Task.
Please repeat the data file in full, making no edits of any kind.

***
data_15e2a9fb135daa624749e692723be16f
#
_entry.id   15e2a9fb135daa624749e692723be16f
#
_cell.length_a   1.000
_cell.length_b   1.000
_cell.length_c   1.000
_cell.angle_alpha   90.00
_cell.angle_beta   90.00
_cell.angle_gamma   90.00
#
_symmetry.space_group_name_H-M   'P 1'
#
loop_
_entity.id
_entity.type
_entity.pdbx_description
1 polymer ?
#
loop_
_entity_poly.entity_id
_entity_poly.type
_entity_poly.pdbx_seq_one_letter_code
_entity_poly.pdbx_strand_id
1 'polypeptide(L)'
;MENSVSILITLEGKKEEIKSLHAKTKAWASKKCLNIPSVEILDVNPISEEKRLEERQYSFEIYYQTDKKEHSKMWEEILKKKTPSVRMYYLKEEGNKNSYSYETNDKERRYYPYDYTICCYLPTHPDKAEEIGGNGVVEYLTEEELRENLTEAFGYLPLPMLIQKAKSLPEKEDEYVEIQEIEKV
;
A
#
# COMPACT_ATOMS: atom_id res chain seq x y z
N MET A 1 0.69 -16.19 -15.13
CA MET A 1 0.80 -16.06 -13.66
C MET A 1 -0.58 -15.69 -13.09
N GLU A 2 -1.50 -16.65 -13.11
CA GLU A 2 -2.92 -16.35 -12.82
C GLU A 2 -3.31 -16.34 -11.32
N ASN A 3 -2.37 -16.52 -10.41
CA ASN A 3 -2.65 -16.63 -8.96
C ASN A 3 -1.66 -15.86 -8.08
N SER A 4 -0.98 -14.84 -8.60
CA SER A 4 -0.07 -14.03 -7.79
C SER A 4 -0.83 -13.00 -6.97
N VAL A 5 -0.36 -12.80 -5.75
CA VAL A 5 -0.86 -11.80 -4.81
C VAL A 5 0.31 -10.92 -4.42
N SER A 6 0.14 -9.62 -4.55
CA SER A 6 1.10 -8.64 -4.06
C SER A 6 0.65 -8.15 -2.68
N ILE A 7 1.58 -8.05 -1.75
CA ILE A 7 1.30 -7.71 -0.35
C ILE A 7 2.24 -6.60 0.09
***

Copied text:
data_15e2a9fb135daa624749e692723be16f
#
_entry.id   15e2a9fb135daa624749e692723be16f
#
_cell.length_a   1.000
_cell.length_b   1.000
_cell.length_c   1.000
_cell.angle_alpha   90.00
_cell.angle_beta   90.00
_cell.angle_gamma   90.00
#
_symmetry.space_group_name_H-M   'P 1'
#
loop_
_entity.id
_entity.type
_entity.pdbx_description
1 polymer ?
#
loop_
_entity_poly.entity_id
_entity_poly.type
_entity_poly.pdbx_seq_one_letter_code
_entity_poly.pdbx_strand_id
1 'polypeptide(L)'
;MENSVSILITLEGKKEEIKSLHAKTKAWASKKCLNIPSVEILDVNPISEEKRLEERQYSFEIYYQTDKKEHSKMWEEILKKKTPSVRMYYLKEEGNKNSYSYETNDKERRYYPYDYTICCYLPTHPDKAEEIGGNGVVEYLTEEELRENLTEAFGYLPLPMLIQKAKSLPEKEDEYVEIQEIEKV
;
A
#
# COMPACT_ATOMS: atom_id res chain seq x y z
N MET A 1 0.69 -16.19 -15.13
CA MET A 1 0.80 -16.06 -13.66
C MET A 1 -0.58 -15.69 -13.09
N GLU A 2 -1.50 -16.65 -13.11
CA GLU A 2 -2.92 -16.35 -12.82
C GLU A 2 -3.31 -16.34 -11.32
N ASN A 3 -2.37 -16.52 -10.41
CA ASN A 3 -2.65 -16.63 -8.96
C ASN A 3 -1.66 -15.86 -8.08
N SER A 4 -0.98 -14.84 -8.60
CA SER A 4 -0.07 -14.03 -7.79
C SER A 4 -0.83 -13.00 -6.97
N VAL A 5 -0.36 -12.80 -5.75
CA VAL A 5 -0.86 -11.80 -4.81
C VAL A 5 0.31 -10.92 -4.42
N SER A 6 0.14 -9.62 -4.55
CA SER A 6 1.10 -8.64 -4.06
C SER A 6 0.65 -8.15 -2.68
N ILE A 7 1.58 -8.05 -1.75
CA ILE A 7 1.30 -7.71 -0.35
C ILE A 7 2.24 -6.60 0.09